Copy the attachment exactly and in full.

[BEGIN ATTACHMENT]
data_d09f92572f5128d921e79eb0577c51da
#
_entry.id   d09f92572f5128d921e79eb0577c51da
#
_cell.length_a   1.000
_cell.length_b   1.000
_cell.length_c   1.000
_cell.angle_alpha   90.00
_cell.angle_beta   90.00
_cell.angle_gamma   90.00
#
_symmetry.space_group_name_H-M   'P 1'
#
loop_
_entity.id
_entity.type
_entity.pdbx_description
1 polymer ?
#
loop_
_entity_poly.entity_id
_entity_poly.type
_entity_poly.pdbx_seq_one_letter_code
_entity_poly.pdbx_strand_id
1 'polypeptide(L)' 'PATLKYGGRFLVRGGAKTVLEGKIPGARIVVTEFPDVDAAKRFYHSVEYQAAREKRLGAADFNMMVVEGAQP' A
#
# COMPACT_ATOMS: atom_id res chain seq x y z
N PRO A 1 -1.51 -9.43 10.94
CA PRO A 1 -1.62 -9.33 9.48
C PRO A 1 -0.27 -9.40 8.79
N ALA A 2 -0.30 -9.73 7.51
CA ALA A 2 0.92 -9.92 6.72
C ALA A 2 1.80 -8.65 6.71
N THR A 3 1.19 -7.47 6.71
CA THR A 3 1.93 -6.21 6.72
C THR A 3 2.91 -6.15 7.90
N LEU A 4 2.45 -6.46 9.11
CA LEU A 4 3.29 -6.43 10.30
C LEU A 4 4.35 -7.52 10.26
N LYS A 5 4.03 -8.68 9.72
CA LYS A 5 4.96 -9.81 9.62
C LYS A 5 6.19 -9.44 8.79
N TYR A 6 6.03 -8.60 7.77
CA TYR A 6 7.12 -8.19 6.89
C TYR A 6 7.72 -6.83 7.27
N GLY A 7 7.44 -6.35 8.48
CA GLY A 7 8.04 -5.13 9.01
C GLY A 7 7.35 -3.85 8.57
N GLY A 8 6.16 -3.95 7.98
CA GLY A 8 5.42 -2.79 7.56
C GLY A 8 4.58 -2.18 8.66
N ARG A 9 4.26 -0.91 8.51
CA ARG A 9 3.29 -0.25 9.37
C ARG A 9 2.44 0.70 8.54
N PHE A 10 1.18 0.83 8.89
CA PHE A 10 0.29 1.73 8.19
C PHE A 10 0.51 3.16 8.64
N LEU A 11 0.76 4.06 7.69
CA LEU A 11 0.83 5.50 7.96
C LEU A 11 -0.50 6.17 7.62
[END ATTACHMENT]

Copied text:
data_d09f92572f5128d921e79eb0577c51da
#
_entry.id   d09f92572f5128d921e79eb0577c51da
#
_cell.length_a   1.000
_cell.length_b   1.000
_cell.length_c   1.000
_cell.angle_alpha   90.00
_cell.angle_beta   90.00
_cell.angle_gamma   90.00
#
_symmetry.space_group_name_H-M   'P 1'
#
loop_
_entity.id
_entity.type
_entity.pdbx_description
1 polymer ?
#
loop_
_entity_poly.entity_id
_entity_poly.type
_entity_poly.pdbx_seq_one_letter_code
_entity_poly.pdbx_strand_id
1 'polypeptide(L)' 'PATLKYGGRFLVRGGAKTVLEGKIPGARIVVTEFPDVDAAKRFYHSVEYQAAREKRLGAADFNMMVVEGAQP' A
#
# COMPACT_ATOMS: atom_id res chain seq x y z
N PRO A 1 -1.51 -9.43 10.94
CA PRO A 1 -1.62 -9.33 9.48
C PRO A 1 -0.27 -9.40 8.79
N ALA A 2 -0.30 -9.73 7.51
CA ALA A 2 0.92 -9.92 6.72
C ALA A 2 1.80 -8.65 6.71
N THR A 3 1.19 -7.47 6.71
CA THR A 3 1.93 -6.21 6.72
C THR A 3 2.91 -6.15 7.90
N LEU A 4 2.45 -6.46 9.11
CA LEU A 4 3.29 -6.43 10.30
C LEU A 4 4.35 -7.52 10.26
N LYS A 5 4.03 -8.68 9.72
CA LYS A 5 4.96 -9.81 9.62
C LYS A 5 6.19 -9.44 8.79
N TYR A 6 6.03 -8.60 7.77
CA TYR A 6 7.12 -8.19 6.89
C TYR A 6 7.72 -6.83 7.27
N GLY A 7 7.44 -6.35 8.48
CA GLY A 7 8.04 -5.13 9.01
C GLY A 7 7.35 -3.85 8.57
N GLY A 8 6.16 -3.95 7.98
CA GLY A 8 5.42 -2.79 7.56
C GLY A 8 4.58 -2.18 8.66
N ARG A 9 4.26 -0.91 8.51
CA ARG A 9 3.29 -0.25 9.37
C ARG A 9 2.44 0.70 8.54
N PHE A 10 1.18 0.83 8.89
CA PHE A 10 0.29 1.73 8.19
C PHE A 10 0.51 3.16 8.64
N LEU A 11 0.76 4.06 7.69
CA LEU A 11 0.83 5.50 7.96
C LEU A 11 -0.50 6.17 7.62